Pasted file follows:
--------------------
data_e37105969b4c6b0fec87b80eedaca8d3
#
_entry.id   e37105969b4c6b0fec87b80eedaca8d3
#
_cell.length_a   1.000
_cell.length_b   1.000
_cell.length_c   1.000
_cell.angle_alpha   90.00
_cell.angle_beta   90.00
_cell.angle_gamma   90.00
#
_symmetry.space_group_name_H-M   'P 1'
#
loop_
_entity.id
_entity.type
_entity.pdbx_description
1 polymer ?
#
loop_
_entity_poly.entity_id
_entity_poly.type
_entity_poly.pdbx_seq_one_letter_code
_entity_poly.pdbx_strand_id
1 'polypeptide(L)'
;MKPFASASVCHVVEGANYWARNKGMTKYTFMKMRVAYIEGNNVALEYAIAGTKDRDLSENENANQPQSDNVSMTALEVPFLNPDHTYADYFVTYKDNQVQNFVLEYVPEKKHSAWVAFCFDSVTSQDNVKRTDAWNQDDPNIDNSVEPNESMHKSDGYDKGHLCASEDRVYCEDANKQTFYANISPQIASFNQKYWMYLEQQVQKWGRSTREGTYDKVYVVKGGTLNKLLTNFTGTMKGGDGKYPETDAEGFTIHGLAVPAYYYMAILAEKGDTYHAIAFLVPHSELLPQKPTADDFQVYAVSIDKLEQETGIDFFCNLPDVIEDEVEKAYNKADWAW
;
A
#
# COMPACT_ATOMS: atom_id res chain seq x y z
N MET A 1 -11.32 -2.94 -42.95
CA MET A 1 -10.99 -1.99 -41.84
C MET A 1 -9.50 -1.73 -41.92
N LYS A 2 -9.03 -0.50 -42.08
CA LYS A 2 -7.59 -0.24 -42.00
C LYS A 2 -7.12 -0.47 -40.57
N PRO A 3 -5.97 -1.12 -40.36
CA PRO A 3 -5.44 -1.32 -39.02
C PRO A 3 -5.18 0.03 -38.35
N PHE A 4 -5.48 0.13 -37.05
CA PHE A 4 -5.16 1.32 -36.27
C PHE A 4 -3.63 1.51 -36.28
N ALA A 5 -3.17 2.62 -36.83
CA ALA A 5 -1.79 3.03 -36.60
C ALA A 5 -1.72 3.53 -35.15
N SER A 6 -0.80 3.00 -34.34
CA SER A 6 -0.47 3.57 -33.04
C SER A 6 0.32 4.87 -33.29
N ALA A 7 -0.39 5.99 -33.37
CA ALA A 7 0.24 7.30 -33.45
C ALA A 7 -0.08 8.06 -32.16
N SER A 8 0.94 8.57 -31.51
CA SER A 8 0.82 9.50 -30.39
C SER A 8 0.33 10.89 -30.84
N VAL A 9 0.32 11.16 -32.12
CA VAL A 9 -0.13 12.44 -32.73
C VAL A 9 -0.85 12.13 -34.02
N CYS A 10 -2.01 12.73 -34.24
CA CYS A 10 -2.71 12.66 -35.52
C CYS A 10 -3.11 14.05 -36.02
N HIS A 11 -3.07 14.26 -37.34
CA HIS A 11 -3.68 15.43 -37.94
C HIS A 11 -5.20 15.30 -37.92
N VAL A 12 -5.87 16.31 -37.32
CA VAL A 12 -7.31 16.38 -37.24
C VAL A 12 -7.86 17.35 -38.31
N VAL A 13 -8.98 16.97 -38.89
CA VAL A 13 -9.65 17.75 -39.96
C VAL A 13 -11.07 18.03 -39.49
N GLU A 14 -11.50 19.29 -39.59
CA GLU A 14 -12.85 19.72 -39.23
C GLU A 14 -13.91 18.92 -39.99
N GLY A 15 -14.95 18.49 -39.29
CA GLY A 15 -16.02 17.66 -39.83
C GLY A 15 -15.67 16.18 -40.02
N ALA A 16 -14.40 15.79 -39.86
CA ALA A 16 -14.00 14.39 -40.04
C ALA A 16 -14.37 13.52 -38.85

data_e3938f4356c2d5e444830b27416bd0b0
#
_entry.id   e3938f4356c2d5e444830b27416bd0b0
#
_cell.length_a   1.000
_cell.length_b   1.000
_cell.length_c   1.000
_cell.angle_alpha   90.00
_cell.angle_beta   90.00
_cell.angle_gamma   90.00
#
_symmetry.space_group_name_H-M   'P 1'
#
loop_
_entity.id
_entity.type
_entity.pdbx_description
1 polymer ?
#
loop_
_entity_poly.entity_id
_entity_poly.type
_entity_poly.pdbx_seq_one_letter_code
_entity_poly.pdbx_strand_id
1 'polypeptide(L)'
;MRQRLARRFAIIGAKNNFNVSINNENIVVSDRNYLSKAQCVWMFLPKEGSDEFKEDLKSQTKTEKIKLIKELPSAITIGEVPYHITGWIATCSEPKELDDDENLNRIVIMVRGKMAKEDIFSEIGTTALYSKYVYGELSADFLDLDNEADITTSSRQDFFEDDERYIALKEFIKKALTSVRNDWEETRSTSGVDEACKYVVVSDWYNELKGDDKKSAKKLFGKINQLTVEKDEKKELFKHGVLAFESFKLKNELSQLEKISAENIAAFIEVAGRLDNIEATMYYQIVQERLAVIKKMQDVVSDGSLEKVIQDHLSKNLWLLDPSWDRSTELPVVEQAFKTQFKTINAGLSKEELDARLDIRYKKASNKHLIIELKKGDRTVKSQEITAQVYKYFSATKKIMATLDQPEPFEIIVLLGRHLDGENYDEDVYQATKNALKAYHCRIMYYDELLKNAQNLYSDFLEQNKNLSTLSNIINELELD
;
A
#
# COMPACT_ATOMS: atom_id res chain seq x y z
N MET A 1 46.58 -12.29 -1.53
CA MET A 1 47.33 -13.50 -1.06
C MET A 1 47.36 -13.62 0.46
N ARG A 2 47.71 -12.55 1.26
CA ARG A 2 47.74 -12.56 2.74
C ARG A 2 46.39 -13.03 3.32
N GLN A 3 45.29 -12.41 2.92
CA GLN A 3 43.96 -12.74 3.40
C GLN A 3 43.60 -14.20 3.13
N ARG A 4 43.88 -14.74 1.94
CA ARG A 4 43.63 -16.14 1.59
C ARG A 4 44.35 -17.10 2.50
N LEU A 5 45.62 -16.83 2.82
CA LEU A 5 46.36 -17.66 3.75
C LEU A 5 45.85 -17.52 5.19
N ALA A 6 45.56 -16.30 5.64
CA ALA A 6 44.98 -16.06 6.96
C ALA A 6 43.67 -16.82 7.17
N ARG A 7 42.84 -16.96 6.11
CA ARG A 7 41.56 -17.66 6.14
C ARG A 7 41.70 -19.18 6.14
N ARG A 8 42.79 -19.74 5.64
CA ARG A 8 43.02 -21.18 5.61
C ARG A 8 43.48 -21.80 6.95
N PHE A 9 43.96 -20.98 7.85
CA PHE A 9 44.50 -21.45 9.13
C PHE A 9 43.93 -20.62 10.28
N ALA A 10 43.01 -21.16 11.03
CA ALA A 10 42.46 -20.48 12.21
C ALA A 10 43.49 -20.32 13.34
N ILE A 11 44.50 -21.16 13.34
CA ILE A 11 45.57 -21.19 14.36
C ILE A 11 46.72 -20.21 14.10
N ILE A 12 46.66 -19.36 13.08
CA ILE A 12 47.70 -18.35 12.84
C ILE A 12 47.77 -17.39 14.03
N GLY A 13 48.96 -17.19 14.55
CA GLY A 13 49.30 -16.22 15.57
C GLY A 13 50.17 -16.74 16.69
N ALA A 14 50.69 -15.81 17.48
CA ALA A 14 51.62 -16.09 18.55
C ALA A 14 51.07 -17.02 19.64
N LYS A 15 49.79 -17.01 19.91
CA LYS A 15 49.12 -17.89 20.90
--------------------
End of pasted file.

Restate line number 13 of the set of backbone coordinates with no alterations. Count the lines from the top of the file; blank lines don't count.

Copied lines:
#